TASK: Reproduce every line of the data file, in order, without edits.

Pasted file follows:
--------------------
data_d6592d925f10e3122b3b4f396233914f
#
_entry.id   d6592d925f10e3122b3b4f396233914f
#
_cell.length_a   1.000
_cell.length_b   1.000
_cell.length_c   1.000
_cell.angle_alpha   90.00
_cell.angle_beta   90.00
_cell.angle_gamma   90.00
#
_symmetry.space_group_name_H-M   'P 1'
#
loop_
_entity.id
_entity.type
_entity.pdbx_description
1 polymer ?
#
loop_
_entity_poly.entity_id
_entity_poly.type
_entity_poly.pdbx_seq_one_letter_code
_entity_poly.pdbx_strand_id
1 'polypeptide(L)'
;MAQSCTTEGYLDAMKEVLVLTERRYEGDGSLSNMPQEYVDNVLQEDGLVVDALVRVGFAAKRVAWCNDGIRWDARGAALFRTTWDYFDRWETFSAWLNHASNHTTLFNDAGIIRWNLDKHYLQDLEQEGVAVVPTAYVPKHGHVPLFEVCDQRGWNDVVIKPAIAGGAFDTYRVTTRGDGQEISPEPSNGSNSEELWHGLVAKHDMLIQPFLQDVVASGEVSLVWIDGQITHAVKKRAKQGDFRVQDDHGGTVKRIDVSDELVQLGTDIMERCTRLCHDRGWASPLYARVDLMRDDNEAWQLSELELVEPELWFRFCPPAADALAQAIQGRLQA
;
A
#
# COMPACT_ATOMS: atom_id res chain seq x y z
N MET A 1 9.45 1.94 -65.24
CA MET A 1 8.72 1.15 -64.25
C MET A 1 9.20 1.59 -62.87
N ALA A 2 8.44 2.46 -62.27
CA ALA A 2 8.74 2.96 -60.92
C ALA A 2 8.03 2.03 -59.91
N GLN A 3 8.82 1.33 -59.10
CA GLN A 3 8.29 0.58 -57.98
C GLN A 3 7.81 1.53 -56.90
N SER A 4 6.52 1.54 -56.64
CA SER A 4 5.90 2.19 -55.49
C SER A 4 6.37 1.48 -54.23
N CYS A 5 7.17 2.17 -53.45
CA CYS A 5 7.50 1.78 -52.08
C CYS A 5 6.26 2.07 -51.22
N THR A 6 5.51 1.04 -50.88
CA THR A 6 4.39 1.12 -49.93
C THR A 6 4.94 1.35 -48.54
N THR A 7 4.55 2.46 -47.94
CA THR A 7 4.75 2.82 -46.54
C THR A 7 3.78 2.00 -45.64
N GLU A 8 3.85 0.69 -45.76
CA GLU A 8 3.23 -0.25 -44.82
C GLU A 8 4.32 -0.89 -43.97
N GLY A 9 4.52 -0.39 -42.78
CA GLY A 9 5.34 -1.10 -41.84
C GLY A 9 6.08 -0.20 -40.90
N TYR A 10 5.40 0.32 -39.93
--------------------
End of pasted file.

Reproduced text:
data_d6592d925f10e3122b3b4f396233914f
#
_entry.id   d6592d925f10e3122b3b4f396233914f
#
_cell.length_a   1.000
_cell.length_b   1.000
_cell.length_c   1.000
_cell.angle_alpha   90.00
_cell.angle_beta   90.00
_cell.angle_gamma   90.00
#
_symmetry.space_group_name_H-M   'P 1'
#
loop_
_entity.id
_entity.type
_entity.pdbx_description
1 polymer ?
#
loop_
_entity_poly.entity_id
_entity_poly.type
_entity_poly.pdbx_seq_one_letter_code
_entity_poly.pdbx_strand_id
1 'polypeptide(L)'
;MAQSCTTEGYLDAMKEVLVLTERRYEGDGSLSNMPQEYVDNVLQEDGLVVDALVRVGFAAKRVAWCNDGIRWDARGAALFRTTWDYFDRWETFSAWLNHASNHTTLFNDAGIIRWNLDKHYLQDLEQEGVAVVPTAYVPKHGHVPLFEVCDQRGWNDVVIKPAIAGGAFDTYRVTTRGDGQEISPEPSNGSNSEELWHGLVAKHDMLIQPFLQDVVASGEVSLVWIDGQITHAVKKRAKQGDFRVQDDHGGTVKRIDVSDELVQLGTDIMERCTRLCHDRGWASPLYARVDLMRDDNEAWQLSELELVEPELWFRFCPPAADALAQAIQGRLQA
;
A
#
# COMPACT_ATOMS: atom_id res chain seq x y z
N MET A 1 9.45 1.94 -65.24
CA MET A 1 8.72 1.15 -64.25
C MET A 1 9.20 1.59 -62.87
N ALA A 2 8.44 2.46 -62.27
CA ALA A 2 8.74 2.96 -60.92
C ALA A 2 8.03 2.03 -59.91
N GLN A 3 8.82 1.33 -59.10
CA GLN A 3 8.29 0.58 -57.98
C GLN A 3 7.81 1.53 -56.90
N SER A 4 6.52 1.54 -56.64
CA SER A 4 5.90 2.19 -55.49
C SER A 4 6.37 1.48 -54.23
N CYS A 5 7.17 2.17 -53.45
CA CYS A 5 7.50 1.78 -52.08
C CYS A 5 6.26 2.07 -51.22
N THR A 6 5.51 1.04 -50.88
CA THR A 6 4.39 1.12 -49.93
C THR A 6 4.94 1.35 -48.54
N THR A 7 4.55 2.46 -47.94
CA THR A 7 4.75 2.82 -46.54
C THR A 7 3.78 2.00 -45.64
N GLU A 8 3.85 0.69 -45.76
CA GLU A 8 3.23 -0.25 -44.82
C GLU A 8 4.32 -0.89 -43.97
N GLY A 9 4.52 -0.39 -42.78
CA GLY A 9 5.34 -1.10 -41.84
C GLY A 9 6.08 -0.20 -40.90
N TYR A 10 5.40 0.32 -39.93